Today’s The News Tribune (Tacoma, WA) posted an article on home coffee roasting: Coffee fans toast what they roast | | Tacoma, WA. What I particularly liked was that they use the term I do for fresh roasted coffee: fresh baked bread.

Too often, restaurants, cafés, stores, and, well, coffee drinkers treat roasted coffee as if it were imported wine rather than fresh baked bread. (Another reason why I don’t like coffee’s wine analogy.) Nobody would think twice about buying wine shipped in from Italy, sitting on a shipping pallet for a month while it crossed multiple oceans. But their bread? Be serious. (Illy or Lavazza, anyone?)

And it matters. Most of the stuff on store shelves, even the packages in major chain cafés, has been oxidizing for weeks since it was first roasted — having its flavor leeched off over time. (And I’m just talking about whole beans. You can forget pre-ground!) I cannot forget my first home espresso making experience when I ground beans from a local roaster instead of something pre-packaged from a high-quality chain café. The crema just gushed out by comparison.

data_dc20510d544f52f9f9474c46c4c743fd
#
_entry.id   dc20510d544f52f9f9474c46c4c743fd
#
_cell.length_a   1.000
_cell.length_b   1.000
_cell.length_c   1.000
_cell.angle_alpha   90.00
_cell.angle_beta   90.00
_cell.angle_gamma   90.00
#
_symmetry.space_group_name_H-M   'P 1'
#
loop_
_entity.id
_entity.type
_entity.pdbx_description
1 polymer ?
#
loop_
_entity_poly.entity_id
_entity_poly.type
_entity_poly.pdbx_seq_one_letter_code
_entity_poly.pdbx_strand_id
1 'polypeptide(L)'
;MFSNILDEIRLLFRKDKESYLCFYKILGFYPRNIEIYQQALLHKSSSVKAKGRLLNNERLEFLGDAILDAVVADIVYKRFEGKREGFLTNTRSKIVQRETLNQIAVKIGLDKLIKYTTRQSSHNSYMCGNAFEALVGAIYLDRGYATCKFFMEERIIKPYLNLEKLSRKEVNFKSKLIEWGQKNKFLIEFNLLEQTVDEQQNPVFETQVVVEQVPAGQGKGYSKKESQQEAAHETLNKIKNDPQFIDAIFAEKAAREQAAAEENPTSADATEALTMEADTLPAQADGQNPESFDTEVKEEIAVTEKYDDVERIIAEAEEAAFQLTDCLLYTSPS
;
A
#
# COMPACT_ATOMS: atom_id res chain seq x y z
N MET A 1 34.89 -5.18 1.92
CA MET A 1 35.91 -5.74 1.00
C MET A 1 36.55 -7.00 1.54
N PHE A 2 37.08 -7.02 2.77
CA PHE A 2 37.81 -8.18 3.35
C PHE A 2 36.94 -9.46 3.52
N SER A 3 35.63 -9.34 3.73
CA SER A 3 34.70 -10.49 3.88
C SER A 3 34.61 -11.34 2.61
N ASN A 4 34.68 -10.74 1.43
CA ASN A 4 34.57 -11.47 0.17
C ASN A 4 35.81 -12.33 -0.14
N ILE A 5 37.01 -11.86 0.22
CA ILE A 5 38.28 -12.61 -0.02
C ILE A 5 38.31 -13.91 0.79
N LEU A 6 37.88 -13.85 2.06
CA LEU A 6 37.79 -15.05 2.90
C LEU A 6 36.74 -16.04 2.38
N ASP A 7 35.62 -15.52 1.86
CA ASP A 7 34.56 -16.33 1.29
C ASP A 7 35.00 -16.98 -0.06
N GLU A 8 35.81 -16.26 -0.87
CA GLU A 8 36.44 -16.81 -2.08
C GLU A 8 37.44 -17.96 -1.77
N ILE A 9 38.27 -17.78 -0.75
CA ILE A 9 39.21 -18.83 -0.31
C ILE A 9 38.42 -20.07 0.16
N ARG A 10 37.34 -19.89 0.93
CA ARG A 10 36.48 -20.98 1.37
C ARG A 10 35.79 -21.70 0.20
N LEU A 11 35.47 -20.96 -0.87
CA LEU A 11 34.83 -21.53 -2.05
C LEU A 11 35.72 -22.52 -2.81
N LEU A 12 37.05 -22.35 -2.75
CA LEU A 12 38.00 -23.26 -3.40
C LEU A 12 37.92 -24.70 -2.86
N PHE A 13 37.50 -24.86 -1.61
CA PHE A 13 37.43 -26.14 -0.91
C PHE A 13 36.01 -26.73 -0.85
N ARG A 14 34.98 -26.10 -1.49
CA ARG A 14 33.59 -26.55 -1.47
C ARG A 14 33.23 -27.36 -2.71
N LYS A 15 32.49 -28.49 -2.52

The primary reason I roast my own at home is because espresso is particularly sensitive to the age of the roast — it goes flat in just several days. I personally don’t go through enough coffee each week to warrant a full pound from a local roaster. (And as this site might suggest, I have been known to have espresso out once in a while.) Thus home roasting is ideal for frequent, small batches (and if you’re blending: the smaller the batches, the better). But there’s a good reason why a local roaster such as Blue Bottle Coffee gets all the praise: anyone who sells coffee that fresh and has the daring to print a roasting date on the package deserves what they get.